Because limited effects theory was the dominant paradigm at the time of the development of dissonance theory, the selective processes were seen as limiting the effect of the media because content is selectively filtered to produce as little attitude change as possible.
More important, however, the selective processes formed the core of the influential book The Effects of Mass Communication In it, Joseph Klapper, an eminent scientist and the head of social research for CBS broadcasting, articulated firmly and clearly the core of the limited effects paradigm: Mass communication ordinarily does not serve as a necessary and sufficient cause of audience effects, but rather functions among and through a nexus a web of mediating factors and influences.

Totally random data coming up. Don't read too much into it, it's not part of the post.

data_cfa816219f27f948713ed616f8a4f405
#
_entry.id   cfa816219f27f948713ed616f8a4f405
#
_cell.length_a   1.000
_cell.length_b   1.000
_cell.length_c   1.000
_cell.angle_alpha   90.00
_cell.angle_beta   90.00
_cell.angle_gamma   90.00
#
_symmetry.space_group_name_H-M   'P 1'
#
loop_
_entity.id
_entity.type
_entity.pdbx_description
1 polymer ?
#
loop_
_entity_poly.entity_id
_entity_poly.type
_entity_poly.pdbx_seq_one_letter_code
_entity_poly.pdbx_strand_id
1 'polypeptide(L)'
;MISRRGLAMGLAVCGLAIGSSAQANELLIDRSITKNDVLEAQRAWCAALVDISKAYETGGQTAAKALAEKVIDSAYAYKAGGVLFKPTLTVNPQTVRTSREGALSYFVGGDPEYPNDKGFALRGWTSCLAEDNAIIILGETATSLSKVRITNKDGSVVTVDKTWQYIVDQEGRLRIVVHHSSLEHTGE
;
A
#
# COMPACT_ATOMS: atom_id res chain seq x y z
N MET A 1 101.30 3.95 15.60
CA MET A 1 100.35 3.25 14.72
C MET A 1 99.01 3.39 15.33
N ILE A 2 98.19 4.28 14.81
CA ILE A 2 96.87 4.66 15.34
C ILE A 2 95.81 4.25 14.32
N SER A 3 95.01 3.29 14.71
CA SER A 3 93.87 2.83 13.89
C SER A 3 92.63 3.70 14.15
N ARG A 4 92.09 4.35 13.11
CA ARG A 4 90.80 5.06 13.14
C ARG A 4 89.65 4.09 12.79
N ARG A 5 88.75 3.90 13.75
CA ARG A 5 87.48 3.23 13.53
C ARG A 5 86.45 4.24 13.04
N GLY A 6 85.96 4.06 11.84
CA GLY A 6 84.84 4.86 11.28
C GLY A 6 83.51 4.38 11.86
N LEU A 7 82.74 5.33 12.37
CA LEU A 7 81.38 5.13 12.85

These mediating factors are such that they typically render mass communication as a contributory agent, but not the sole cause, in the process of reinforcing existing conditions [p.
Klapper's theory, based on social science evidence developed prior tois often called reinforcement theory. It was very persuasive at a time when the nation's social fabric had yet to feel the full effect of the change brought about by the war.
In addition, the public, flush with enthusiasm and optimism for the technology and science that had helped the United States defeat the Axis powers, could see little but good coming from the media technologies, and they trusted the work of Klapper and other scientists. If the media had little effect other than reinforcement on individuals, they could have little effect on society as a whole.